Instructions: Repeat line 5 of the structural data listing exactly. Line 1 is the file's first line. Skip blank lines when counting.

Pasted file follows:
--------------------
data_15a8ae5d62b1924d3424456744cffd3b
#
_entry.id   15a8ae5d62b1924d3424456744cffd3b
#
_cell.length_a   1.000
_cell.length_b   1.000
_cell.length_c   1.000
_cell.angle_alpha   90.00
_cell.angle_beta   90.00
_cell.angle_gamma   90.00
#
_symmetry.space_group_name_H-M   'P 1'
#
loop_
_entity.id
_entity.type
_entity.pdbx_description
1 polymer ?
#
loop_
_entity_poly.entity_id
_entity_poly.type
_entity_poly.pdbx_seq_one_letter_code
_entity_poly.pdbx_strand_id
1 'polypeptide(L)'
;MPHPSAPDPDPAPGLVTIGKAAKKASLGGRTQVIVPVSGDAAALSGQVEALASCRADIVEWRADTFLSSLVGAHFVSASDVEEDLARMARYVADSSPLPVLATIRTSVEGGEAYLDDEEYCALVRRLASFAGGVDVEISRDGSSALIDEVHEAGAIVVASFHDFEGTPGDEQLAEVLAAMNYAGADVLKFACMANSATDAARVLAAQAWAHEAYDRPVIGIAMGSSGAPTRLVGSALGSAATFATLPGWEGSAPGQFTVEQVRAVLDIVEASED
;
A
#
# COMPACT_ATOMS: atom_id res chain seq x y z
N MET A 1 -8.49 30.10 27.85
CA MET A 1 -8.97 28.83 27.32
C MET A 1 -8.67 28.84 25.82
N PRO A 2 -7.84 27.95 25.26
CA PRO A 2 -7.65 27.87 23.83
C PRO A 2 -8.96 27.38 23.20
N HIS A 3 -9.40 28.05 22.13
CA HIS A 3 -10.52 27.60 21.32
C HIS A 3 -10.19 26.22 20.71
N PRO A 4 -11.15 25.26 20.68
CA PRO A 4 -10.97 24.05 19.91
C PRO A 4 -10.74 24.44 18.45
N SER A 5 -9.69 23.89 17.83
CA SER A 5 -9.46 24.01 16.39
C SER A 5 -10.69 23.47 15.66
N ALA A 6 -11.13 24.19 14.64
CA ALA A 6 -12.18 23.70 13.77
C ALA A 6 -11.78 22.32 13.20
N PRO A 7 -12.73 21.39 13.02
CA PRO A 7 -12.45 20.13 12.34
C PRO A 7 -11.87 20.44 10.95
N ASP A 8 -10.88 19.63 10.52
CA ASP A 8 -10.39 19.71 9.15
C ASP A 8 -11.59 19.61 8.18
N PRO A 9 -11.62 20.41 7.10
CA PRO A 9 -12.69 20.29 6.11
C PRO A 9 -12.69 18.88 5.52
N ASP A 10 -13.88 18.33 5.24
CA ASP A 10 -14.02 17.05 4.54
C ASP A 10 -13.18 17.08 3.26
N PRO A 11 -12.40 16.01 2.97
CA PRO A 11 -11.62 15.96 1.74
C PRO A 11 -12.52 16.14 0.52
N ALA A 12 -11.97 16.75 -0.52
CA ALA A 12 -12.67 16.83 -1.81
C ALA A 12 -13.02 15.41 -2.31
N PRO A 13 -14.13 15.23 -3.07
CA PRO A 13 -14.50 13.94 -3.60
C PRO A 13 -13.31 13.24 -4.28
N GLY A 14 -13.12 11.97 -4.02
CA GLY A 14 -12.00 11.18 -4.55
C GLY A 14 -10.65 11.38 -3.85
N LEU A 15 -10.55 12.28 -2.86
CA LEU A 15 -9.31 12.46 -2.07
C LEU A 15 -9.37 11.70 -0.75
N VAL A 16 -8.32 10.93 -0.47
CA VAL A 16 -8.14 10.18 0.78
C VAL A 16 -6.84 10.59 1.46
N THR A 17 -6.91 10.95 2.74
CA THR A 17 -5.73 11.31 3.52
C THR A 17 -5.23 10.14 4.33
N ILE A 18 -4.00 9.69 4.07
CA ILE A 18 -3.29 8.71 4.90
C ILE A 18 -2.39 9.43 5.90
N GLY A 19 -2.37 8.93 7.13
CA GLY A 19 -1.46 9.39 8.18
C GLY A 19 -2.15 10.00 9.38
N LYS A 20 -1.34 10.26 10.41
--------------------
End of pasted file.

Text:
_cell.length_a   1.000